[Haskell-cafe] A question about State Monad and Monad in general

C K Kashyap ckkashyap at gmail.com
Thu Jul 15 13:34:59 EDT 2010

Thanks David for the detailed explanation.

A couple of quick clarifications -

1. Even the "invisible" state that gets modified during the monadic
evaluation is referred to as side effect right?

2. I am a little unclear about "in-place" - does pure Haskell let one do
such a thing-  or does it need to be done using FFI only?

On Thu, Jul 15, 2010 at 10:48 PM, David Leimbach <leimy2k at gmail.com> wrote:

> On Thu, Jul 15, 2010 at 9:02 AM, C K Kashyap <ckkashyap at gmail.com> wrote:
>> Hi,
>> I looked at State Monad yesterday and this question popped into my mind.
>> From what I gather State Monad essentially allows the use of Haskell's do
>> notation to "invisibly" pass around a state. So, does the use of Monadic
>> style fetch us more than syntactic convenience?
>> Again, if I understand correctly, in Mutable Arrays also, is anything
>> getting modified in place really? If not, what is the real reason for better
>> efficiency?
> Syntactic convenience is important, and allows for the separation of logic
> into different modular pieces.  The do notation is totally independent of
> the Monad in question's behavior.  You can even roll your own Monad if you
> wish, and the do notation will work.  Consider if you had a big data
> structure that you had to pass around all the different versions of in a
> series of functions.   Then consider what happens when you decide that some
> of your data has to change later as your program evolves over time.  Having
> to change the state that's being threaded around is quite a pain when it can
> be done transparently at the Monad definition level.
> Monads let you define the stuff that's going on between statements of do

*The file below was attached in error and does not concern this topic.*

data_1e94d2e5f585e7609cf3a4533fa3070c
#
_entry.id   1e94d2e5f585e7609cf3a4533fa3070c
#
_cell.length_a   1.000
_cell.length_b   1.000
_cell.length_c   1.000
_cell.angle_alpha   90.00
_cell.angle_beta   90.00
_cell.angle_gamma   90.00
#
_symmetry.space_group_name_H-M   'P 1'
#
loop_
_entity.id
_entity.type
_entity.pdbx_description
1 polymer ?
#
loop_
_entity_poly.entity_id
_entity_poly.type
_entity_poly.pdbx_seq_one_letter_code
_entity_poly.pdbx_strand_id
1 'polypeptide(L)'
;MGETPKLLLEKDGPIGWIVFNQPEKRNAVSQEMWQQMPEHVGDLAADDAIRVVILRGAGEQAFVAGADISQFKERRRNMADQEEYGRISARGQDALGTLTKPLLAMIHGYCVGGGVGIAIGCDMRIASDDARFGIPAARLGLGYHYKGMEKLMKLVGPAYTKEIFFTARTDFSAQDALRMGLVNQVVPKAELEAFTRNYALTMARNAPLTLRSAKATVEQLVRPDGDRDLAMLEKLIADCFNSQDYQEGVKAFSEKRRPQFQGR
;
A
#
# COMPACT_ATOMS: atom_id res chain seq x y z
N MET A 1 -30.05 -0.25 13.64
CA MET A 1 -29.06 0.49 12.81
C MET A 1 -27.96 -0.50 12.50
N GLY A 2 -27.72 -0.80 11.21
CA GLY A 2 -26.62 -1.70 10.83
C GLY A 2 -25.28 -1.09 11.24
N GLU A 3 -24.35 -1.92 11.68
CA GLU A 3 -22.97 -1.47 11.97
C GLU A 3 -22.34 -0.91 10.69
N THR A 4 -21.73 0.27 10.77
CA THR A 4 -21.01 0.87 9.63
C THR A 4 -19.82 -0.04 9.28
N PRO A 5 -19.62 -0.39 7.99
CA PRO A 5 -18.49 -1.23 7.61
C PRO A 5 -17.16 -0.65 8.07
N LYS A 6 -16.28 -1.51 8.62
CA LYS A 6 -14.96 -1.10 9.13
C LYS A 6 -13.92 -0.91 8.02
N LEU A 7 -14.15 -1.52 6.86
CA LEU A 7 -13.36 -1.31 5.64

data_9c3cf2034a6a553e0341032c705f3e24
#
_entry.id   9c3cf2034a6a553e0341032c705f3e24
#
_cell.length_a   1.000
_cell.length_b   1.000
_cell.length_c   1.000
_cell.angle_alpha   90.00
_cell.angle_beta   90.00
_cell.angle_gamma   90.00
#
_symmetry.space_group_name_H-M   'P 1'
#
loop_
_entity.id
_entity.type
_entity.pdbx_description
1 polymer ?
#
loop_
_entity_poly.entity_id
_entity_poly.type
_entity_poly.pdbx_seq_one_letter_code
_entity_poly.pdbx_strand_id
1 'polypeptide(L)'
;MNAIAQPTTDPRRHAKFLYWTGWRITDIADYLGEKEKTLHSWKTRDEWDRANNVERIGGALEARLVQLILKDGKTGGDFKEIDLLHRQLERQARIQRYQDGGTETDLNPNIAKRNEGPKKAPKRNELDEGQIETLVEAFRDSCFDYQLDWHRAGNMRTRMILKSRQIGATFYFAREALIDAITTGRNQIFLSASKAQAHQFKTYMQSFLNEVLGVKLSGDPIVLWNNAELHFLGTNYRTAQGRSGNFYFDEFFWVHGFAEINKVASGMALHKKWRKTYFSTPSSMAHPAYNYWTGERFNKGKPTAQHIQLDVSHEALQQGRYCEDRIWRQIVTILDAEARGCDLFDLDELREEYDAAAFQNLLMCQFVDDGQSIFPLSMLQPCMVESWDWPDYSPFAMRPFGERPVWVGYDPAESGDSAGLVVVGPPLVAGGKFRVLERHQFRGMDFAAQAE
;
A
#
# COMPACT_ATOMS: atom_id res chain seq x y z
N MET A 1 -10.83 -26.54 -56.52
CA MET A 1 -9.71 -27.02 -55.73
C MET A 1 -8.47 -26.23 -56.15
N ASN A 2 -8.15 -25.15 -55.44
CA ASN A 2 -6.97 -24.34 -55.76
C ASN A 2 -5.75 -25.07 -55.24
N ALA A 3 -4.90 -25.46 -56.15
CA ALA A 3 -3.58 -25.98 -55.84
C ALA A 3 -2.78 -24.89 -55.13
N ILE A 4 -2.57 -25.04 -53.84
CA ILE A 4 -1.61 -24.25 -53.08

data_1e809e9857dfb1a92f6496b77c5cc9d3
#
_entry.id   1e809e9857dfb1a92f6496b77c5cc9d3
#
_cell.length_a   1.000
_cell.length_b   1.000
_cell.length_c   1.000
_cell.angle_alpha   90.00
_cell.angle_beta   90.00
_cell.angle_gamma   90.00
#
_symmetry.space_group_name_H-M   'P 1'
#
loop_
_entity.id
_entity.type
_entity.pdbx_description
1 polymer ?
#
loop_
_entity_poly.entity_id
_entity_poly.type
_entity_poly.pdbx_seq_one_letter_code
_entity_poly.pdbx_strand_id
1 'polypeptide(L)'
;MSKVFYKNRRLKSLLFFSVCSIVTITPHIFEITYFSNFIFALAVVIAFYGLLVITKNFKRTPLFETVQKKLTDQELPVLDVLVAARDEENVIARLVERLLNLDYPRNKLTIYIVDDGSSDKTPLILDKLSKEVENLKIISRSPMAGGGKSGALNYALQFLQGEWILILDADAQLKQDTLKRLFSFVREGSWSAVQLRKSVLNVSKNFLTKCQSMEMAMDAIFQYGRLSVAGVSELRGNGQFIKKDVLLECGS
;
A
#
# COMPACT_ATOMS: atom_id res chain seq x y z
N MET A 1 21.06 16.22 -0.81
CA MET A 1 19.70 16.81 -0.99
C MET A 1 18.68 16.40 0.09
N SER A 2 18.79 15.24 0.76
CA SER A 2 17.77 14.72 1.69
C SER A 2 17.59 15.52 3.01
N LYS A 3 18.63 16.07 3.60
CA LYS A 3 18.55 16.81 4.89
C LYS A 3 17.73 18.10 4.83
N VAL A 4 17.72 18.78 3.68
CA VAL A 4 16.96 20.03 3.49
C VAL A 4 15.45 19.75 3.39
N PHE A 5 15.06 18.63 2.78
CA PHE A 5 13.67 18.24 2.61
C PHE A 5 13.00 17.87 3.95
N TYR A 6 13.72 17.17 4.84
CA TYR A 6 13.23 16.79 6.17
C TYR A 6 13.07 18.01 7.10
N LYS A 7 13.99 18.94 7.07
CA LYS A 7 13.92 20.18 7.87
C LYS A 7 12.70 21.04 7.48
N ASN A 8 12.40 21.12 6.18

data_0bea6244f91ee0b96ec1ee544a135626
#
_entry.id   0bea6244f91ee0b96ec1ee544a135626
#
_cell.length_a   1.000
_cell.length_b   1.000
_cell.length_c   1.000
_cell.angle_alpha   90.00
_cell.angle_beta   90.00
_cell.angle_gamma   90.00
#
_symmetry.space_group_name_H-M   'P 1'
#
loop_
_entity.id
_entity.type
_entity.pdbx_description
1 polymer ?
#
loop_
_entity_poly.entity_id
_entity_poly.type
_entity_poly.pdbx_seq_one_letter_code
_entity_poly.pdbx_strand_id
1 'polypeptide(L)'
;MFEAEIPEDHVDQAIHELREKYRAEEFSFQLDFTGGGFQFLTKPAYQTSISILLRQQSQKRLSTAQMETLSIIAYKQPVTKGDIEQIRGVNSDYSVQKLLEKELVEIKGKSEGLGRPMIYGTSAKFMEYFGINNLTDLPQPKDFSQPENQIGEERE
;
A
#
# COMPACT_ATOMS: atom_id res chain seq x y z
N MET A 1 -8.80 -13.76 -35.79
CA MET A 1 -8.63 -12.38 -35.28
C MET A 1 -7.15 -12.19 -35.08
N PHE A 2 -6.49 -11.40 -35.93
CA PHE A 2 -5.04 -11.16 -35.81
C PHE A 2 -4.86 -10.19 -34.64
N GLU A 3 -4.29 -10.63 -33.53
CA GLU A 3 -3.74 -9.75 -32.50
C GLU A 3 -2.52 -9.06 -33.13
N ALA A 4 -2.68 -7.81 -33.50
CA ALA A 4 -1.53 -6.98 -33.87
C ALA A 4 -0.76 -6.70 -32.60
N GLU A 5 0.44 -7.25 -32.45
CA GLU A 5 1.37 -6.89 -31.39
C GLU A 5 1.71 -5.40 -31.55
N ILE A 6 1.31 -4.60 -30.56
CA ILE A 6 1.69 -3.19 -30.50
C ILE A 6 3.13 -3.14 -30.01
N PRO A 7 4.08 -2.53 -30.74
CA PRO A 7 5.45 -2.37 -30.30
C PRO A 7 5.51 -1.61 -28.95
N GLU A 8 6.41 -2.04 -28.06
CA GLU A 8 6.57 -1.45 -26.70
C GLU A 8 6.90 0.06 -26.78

> syntax.  Some say it's the equivalent of overriding a fictional ";" operator
> for sequencing imperative looking code statements.  There's much power to be
> had here, and because of this analogy, it's easy to see why Monads are a
> good place to implement an embedded specific sublanguage in Haskell.
> I also think that because you're writing the glue between statements when
> you implement a Monad that it could be why some people (myself included)
> sometimes have a difficult time thinking of how to implement a particular
> Monad.
> Monads also allow you to package up pure data values with some
> computational activities that might have side effects and logically separate
> them.  This allows one to unwrap a value from a monadic environment and pass
> it to pure functions for computation, then re-inject it back into the
> monadic environment.
> Monads are a good place to store side-effectful code, because they allow
> you to get away with causing a side effect and using some of those unwrapped
> monadic values in your pure code.  They are an interface between two worlds
> in this respect.  Monads are a good place, therefore, to implement code that
> does do in-place updates of values because they help the functional
> programmer deal with the issues of sequencing as well as interfacing
> side-effect-having and pure code and how to express dependencies between
> these two worlds.
> Dave
>> --
>> Regards,
>> Kashyap
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